Streets? Where we go we don’t need roads.
This Back to the Future superfan’s handmade DeLorean time machine may look just like the one from the movie, but it still needs roads.
And it recently destroyed a place considered one of the most famous in the world: Broadway.
The DeLorean – whose owner, Peter Varrica, a 34-year-old from Rhode Island, recreated down to the smallest detail to exactly match its on-screen inspiration, had during the gala performance of “Back to” a red carpet in front of the Winter Garden Theater “The Future: The Musical” in July.
With its shimmering stainless steel casing, opening double doors and flowing flux capacitor, the time machine became the centerpiece of the photocall for the film’s cast and crew in attendance. These included Michael J. Fox, Christopher Lloyd and executive producer Steven Spielberg.
“The first person that came out was Spielberg, and I was like, ‘What?!'” Varrica told NBC this week, just days before Back to the Future Day on October 21st. “He comes up to my car and leans against it taking photos. That was my greatest sacred moment.”
That moment and the moments that followed gave the stars of Back to the Future a trip down memory lane.
Marty McFly and Doc Brown were reunited with a replica of the DeLorean from the first film in the legendary trilogy series. Fox and Lloyd posed for photos in front of the car with the actors who portrayed their characters in the musical, Casey Likes as Marty and Roger Bart as Doc.
“I enjoyed being a part of all of this with the musical,” Varrica said. “When I saw Michael J. Fox leaning against my car and Christopher Lloyd next to him, I thought, ‘I’ve done it, nothing can beat that.'”
To Broadway in a time machine
It wasn’t the first time Fox and Lloyd had seen Varrica’s DeLorean, as the car was also featured in the 2021 Discovery+ miniseries Expedition: Back to the Future. But two factors led Varrica and his time machine to travel to Broadway: proximity and plutonium.
The DeLorean community is small, with only about 9,000 of the cars produced between 1981 and 1983. The DeLorean Time Machine community is even smaller, with many of the die-hard Back to the Future fans having built their own familiar with each other – and there are more than you might think, with the Facebook group “DeLorean Time Machine Builders Group” has almost 3,000 members.
However, the relationship between the builders can sometimes resemble a rivalry between Marty and Biff due to the competition that results from the endless search for rare military aircraft parts used to recreate the time machine from the film.
“There is so much drama in the world of time machines,” Varrica said.
But there are also Marty and Doc-like friendships. People around the world are united by their love of a movie, their title for a 40-year-old car, and their desire to make it a time machine that—even when it reaches 88 miles per hour—doesn’t actually travel through time.
When the musical “Back to the Future” moved from London to New York, Varrica said the DeLorean owner, whose car was used in the production’s promotions across the pond, recommended him and his car. Since the musical is based on the script from the first film, unlike Mr. Fusion, Varrica’s time machine had the requisite plutonium chamber that allowed DeLorean to travel through time (if you know the movie, this all makes perfect sense).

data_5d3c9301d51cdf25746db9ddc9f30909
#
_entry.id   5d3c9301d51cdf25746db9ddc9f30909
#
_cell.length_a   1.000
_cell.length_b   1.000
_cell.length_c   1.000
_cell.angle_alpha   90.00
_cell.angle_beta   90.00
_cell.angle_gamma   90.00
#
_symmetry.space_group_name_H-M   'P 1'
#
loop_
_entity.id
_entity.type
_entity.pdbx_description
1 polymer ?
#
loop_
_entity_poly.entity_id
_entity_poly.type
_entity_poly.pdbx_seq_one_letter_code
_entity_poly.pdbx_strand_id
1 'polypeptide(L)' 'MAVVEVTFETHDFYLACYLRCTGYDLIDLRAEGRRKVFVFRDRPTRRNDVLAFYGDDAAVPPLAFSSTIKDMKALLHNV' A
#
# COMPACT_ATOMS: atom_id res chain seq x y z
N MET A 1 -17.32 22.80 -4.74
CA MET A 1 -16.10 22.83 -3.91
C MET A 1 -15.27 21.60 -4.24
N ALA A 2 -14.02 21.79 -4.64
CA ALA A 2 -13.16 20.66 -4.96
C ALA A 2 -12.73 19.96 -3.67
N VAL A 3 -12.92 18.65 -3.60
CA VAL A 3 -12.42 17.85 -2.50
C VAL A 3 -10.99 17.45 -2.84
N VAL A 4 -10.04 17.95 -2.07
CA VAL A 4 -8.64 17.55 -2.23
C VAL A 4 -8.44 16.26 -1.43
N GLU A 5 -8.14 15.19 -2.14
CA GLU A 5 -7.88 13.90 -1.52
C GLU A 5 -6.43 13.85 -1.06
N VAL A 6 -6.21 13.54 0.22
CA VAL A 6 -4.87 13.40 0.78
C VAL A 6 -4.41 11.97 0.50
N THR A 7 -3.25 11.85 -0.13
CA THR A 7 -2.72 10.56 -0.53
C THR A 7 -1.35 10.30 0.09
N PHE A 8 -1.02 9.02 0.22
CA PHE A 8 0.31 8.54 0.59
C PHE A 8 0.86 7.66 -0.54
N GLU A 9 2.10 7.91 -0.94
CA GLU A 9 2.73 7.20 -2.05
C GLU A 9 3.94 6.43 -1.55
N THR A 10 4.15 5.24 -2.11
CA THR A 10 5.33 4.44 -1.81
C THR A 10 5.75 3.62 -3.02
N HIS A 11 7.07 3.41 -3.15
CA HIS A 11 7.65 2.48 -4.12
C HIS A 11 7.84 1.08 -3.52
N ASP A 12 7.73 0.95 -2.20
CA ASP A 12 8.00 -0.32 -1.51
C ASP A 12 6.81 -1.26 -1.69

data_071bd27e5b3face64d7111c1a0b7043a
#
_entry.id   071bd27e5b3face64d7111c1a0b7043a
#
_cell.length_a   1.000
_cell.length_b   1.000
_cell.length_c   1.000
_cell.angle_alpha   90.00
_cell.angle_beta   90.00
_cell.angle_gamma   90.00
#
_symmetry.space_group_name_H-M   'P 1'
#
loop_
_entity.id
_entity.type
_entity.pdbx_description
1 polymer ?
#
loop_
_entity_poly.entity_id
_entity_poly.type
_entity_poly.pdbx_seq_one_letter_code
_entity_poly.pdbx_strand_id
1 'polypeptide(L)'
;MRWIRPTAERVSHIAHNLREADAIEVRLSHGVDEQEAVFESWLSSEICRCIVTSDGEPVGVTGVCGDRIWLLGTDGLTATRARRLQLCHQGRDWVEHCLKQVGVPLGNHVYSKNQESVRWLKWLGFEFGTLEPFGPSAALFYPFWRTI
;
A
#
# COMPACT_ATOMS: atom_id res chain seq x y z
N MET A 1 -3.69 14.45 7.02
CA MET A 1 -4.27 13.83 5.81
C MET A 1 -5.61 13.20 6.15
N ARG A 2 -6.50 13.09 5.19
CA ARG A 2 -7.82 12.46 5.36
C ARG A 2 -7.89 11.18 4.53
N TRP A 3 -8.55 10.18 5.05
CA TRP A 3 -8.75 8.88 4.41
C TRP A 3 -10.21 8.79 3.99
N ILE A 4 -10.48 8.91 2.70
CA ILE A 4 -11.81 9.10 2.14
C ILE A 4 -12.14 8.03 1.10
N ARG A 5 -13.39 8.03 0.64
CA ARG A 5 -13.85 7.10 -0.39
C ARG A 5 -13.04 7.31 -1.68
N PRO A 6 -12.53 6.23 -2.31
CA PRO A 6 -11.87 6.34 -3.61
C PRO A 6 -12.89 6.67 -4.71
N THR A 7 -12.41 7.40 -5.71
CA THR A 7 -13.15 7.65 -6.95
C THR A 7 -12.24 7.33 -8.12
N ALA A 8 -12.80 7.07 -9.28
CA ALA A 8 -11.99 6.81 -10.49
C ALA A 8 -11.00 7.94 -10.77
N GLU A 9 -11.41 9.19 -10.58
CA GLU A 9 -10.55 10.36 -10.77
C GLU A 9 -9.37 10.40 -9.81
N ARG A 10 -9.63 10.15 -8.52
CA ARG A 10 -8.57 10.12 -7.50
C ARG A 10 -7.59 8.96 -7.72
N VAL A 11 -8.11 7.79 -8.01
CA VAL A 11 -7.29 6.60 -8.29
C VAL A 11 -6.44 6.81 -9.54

“They’re so specific, they just want the plutonium chamber, they don’t want anything to do with Mr. Fusion,” Varrica said. “Just because plutonium is a little more important in this musical than it is in the movie.”
Before the red carpet opening, DeLorean traveled from Varrica to Manhattan to make promotional appearances for the musical on “Good Morning America” and “The View” as well as at the New York International Auto Show. For each event, he said he trailered the DeLorean to a hotel in Yonkers and drove the time machine from there to each event.
“I avoid all bridge tolls because I have the ‘OutaTime’ license plate,” Varrica said of the California restroom signs that match those of Doc Brown’s time machine in the film. “I’m sure anyone who has the real ‘OutaTime’ plate in California is going to get a lot of tolls, probably from all over the world.”
Even with a plutonium chamber and free tolls, driving a DeLorean time machine through Times Square isn’t quite as easy as driving through an empty JC Penny parking lot at Twin Pines Mall. There are a lot of lights, a lot of traffic and a lot of people. People who have never seen a time machine on the move. People who have questions.
Is this the real car from the movie?! How long did it take to make?! Where is Doc Brown?!
“Going to New York City kind of sucks if you bring a car, but with the time machine, people are going crazy, which is good and bad,” Varrica said. “Sometimes you just get surrounded at the traffic lights and people are taking photos and asking questions. I worry about the car all the time because you can’t move, and it’s an ’81 DeLorean, and I worry about it overheating because these things don’t run cool.”
But they run, and there are hundreds of hours of work and tens of thousands of dollars poured into the machines-turned-time machines.
Back to the Future